#9

[quote="ConstantineTG, post:8, topic:291018"]
... There is nothing wrong in calling the Mass as Liturgy. ...

[/quote]

Except that 99.9999999% in the Roman Rite know it as "Mass". What meaning does "liturgy" convey that "Mass" doesn't? When I confess that "I missed liturgy," does it convey more meaning than "I missed Mass"? Are the "in" folks trying to be esoteric, or what? Can't they leave anything alone?


“The time is sure to come when people will not accept sound teaching, but their ears will be itching for anything new, and they will collect themselves a whole series of teachers according to their own tastes; and then they will shut their ears to the truth and will turn to myths.” – 2 Timothy, 4:3-4


#10

My class on “Liturgy” as part of a theology program in Rome gave several definitions of the liturgy. First, you have the Eastern “divine liturgy” which means what us Westerners mean by mass. However in the West, we have a larger definition that includes all the sacraments (baptism, etc too not just the Eucharist) and sacramentals (Eucharistic Benediction, Liturgy of the Hours, etc.). The general definition (paraphrasing) was the totality of Christ’s “symbolic” action in his Church to give us grace. Actually tat doesn’t sound quite right but it is the best I can remember now.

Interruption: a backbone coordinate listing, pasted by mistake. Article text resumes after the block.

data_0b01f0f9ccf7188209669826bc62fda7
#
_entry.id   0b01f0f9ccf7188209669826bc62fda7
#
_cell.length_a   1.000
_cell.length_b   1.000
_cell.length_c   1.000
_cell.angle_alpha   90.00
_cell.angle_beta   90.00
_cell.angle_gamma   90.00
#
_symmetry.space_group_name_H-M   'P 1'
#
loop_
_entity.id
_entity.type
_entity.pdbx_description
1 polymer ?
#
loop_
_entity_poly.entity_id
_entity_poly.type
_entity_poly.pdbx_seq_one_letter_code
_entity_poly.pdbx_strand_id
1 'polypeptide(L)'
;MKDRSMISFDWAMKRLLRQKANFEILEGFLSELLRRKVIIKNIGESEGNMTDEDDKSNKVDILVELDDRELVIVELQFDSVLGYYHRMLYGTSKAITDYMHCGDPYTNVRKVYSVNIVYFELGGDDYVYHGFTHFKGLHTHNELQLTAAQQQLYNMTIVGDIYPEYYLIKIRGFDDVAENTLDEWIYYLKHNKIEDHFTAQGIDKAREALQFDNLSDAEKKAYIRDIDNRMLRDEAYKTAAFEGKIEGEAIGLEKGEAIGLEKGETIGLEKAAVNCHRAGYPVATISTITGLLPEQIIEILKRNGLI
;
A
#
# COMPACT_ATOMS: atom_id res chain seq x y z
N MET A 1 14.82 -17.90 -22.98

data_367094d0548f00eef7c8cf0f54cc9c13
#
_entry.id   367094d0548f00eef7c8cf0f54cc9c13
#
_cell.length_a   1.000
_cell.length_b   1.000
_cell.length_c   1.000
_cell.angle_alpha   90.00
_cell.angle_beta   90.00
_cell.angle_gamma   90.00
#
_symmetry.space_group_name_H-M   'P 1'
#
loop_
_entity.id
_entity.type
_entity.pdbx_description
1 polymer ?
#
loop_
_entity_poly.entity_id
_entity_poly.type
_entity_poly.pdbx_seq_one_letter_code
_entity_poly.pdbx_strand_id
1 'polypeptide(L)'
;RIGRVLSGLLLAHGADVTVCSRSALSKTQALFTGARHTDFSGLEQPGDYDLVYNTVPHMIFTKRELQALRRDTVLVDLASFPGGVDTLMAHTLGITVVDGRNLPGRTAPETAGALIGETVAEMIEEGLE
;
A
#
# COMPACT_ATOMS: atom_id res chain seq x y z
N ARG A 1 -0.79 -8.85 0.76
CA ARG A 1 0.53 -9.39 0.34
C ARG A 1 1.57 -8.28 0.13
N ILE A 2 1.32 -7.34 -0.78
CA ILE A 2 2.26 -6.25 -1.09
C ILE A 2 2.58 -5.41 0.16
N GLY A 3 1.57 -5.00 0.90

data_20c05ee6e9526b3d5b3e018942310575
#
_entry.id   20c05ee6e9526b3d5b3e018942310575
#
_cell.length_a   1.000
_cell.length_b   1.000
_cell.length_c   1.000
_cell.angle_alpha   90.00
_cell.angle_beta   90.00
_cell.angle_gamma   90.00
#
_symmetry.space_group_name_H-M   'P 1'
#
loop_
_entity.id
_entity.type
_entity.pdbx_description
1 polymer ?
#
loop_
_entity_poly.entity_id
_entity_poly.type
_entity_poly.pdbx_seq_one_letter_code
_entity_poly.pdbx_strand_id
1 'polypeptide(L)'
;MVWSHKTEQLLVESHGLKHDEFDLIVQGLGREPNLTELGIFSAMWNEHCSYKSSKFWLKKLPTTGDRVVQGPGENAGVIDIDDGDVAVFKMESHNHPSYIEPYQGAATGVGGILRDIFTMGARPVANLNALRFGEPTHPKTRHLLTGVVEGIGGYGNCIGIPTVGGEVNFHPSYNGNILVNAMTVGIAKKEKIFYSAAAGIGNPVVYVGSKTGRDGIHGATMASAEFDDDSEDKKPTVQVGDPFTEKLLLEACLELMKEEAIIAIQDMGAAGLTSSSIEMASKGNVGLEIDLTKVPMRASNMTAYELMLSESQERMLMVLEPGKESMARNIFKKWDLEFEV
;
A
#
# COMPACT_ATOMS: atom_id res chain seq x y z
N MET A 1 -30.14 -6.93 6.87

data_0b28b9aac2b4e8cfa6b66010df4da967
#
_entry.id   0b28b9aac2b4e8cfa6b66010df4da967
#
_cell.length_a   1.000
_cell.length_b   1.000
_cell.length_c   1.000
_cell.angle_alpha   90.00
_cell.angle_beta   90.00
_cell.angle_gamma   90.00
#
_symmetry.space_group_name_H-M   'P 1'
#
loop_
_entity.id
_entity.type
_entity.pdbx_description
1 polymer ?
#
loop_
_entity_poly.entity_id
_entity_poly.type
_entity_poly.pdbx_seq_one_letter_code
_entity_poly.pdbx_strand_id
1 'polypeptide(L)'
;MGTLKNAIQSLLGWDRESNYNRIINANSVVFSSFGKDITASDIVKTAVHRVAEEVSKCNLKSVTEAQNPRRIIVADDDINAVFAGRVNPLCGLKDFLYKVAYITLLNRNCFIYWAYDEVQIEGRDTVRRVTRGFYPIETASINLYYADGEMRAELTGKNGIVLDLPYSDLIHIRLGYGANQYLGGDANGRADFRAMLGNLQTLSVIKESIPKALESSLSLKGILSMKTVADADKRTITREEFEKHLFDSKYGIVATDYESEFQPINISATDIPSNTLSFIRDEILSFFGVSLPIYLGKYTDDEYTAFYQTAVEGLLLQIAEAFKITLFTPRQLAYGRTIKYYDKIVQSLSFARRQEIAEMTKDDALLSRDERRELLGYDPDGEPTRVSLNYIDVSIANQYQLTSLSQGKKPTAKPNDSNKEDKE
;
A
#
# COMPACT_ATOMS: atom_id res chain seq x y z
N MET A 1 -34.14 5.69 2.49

Hopefully that helps.


#11

The Liturgy is a public action of the Church. There are 2 principle liturgies: The Mass (which includes the Liturgy of the Word, also formally called the Liturgy of the Catechumens, and the Liturgy of the Eucharist, also formally called the Liturgy of the Faithful) and the Divine Office (LOTH).